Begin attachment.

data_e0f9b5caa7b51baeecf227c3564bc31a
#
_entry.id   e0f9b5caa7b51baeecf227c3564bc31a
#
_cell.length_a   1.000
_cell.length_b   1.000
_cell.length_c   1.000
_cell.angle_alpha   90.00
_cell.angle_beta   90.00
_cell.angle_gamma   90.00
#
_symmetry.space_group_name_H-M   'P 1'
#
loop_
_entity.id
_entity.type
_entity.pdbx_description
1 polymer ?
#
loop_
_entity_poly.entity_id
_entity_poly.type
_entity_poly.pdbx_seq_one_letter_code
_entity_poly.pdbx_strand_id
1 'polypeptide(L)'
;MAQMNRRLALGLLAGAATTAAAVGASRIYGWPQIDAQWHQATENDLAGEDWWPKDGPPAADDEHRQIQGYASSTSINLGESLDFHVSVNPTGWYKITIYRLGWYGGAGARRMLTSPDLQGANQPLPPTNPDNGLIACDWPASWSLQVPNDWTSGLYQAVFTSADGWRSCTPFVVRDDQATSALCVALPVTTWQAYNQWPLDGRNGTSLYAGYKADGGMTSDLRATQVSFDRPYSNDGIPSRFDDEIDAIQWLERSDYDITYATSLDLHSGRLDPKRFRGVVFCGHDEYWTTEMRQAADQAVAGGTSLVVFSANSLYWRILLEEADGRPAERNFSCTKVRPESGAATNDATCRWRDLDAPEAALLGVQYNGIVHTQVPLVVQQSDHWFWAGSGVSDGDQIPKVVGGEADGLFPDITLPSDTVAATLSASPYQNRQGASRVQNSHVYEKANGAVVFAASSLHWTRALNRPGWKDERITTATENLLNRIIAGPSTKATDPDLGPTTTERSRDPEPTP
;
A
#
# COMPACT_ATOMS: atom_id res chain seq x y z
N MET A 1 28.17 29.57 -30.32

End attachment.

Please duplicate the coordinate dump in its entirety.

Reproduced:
data_e0f9b5caa7b51baeecf227c3564bc31a
#
_entry.id   e0f9b5caa7b51baeecf227c3564bc31a
#
_cell.length_a   1.000
_cell.length_b   1.000
_cell.length_c   1.000
_cell.angle_alpha   90.00
_cell.angle_beta   90.00
_cell.angle_gamma   90.00
#
_symmetry.space_group_name_H-M   'P 1'
#
loop_
_entity.id
_entity.type
_entity.pdbx_description
1 polymer ?
#
loop_
_entity_poly.entity_id
_entity_poly.type
_entity_poly.pdbx_seq_one_letter_code
_entity_poly.pdbx_strand_id
1 'polypeptide(L)'
;MAQMNRRLALGLLAGAATTAAAVGASRIYGWPQIDAQWHQATENDLAGEDWWPKDGPPAADDEHRQIQGYASSTSINLGESLDFHVSVNPTGWYKITIYRLGWYGGAGARRMLTSPDLQGANQPLPPTNPDNGLIACDWPASWSLQVPNDWTSGLYQAVFTSADGWRSCTPFVVRDDQATSALCVALPVTTWQAYNQWPLDGRNGTSLYAGYKADGGMTSDLRATQVSFDRPYSNDGIPSRFDDEIDAIQWLERSDYDITYATSLDLHSGRLDPKRFRGVVFCGHDEYWTTEMRQAADQAVAGGTSLVVFSANSLYWRILLEEADGRPAERNFSCTKVRPESGAATNDATCRWRDLDAPEAALLGVQYNGIVHTQVPLVVQQSDHWFWAGSGVSDGDQIPKVVGGEADGLFPDITLPSDTVAATLSASPYQNRQGASRVQNSHVYEKANGAVVFAASSLHWTRALNRPGWKDERITTATENLLNRIIAGPSTKATDPDLGPTTTERSRDPEPTP
;
A
#
# COMPACT_ATOMS: atom_id res chain seq x y z
N MET A 1 28.17 29.57 -30.32